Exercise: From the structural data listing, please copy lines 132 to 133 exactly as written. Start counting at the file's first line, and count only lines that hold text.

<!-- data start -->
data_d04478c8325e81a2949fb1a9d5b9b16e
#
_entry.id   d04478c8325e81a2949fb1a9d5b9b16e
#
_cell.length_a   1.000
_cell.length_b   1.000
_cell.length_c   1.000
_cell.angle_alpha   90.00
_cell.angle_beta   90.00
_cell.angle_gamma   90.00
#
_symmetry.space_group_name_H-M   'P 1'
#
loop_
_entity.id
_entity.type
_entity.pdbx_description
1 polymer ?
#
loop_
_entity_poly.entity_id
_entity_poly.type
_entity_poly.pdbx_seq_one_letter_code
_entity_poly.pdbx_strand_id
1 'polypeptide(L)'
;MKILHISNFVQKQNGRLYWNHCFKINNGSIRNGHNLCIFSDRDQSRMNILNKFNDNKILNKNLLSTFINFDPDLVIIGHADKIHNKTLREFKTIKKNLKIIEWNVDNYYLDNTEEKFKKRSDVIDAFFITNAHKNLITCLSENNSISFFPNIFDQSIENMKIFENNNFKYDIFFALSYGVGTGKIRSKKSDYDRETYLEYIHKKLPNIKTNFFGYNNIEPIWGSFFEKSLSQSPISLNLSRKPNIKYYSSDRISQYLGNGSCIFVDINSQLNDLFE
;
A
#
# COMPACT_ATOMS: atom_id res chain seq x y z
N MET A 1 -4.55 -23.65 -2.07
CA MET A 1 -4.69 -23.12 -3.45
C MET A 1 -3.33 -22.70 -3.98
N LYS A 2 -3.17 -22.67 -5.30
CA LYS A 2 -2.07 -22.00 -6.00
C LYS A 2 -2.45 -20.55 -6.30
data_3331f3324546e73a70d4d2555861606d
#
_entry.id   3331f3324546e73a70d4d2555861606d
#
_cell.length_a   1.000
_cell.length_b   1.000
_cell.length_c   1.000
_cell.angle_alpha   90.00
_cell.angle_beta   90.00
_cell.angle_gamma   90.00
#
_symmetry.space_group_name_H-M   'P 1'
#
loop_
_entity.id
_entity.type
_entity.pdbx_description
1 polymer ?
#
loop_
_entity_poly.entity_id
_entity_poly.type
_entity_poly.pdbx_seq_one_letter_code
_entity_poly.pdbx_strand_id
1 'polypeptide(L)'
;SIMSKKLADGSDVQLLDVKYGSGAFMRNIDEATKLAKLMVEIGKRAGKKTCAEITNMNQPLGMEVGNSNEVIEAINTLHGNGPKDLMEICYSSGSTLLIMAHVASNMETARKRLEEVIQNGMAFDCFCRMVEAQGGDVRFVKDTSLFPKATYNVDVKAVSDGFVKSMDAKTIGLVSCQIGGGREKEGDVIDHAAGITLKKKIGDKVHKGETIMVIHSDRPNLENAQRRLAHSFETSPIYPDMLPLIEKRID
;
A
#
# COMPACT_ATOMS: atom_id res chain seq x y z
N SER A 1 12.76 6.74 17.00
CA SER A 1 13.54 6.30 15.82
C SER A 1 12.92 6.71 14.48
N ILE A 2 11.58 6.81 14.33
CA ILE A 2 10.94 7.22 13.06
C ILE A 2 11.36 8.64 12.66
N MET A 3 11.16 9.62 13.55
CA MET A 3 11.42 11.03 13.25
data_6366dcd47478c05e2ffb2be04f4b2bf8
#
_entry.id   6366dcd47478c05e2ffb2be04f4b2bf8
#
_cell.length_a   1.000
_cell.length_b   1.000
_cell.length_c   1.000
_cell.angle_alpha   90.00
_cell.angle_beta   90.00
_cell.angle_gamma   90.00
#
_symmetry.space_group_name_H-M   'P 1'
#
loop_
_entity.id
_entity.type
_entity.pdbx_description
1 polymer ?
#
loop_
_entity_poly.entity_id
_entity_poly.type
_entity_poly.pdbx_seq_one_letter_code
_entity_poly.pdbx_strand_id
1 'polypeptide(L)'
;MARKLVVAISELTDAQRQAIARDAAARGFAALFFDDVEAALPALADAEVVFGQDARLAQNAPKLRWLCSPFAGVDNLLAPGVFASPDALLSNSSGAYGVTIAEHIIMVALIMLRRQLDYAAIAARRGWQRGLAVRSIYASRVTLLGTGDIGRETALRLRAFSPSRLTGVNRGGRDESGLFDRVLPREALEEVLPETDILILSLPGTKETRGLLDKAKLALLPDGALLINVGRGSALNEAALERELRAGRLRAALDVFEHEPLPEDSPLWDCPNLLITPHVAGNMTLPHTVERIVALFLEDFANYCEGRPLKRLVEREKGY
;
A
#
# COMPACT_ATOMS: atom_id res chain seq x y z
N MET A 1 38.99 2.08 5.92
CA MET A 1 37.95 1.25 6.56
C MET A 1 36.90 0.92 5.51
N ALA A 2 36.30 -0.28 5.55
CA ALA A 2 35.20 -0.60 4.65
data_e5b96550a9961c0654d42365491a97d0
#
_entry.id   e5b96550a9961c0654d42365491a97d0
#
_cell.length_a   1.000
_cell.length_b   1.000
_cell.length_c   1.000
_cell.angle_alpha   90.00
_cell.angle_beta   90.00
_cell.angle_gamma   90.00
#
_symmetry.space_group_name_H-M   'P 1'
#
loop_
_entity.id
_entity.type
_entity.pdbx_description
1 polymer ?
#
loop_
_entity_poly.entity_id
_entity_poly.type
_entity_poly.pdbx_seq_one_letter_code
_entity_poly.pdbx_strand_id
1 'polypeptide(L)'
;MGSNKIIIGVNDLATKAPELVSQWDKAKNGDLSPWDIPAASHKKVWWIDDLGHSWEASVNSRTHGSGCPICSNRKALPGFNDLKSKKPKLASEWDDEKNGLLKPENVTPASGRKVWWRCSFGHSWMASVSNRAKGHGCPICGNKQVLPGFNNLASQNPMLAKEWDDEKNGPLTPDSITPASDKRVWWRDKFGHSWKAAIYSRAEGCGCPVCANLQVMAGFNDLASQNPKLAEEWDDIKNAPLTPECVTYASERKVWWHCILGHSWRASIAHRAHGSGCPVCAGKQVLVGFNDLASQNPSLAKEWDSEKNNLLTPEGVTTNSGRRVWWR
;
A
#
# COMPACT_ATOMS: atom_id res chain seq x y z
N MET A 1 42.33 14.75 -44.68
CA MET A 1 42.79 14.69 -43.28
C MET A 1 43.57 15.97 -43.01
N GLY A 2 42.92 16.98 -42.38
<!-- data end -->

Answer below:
_entity_poly.pdbx_seq_one_letter_code
_entity_poly.pdbx_strand_id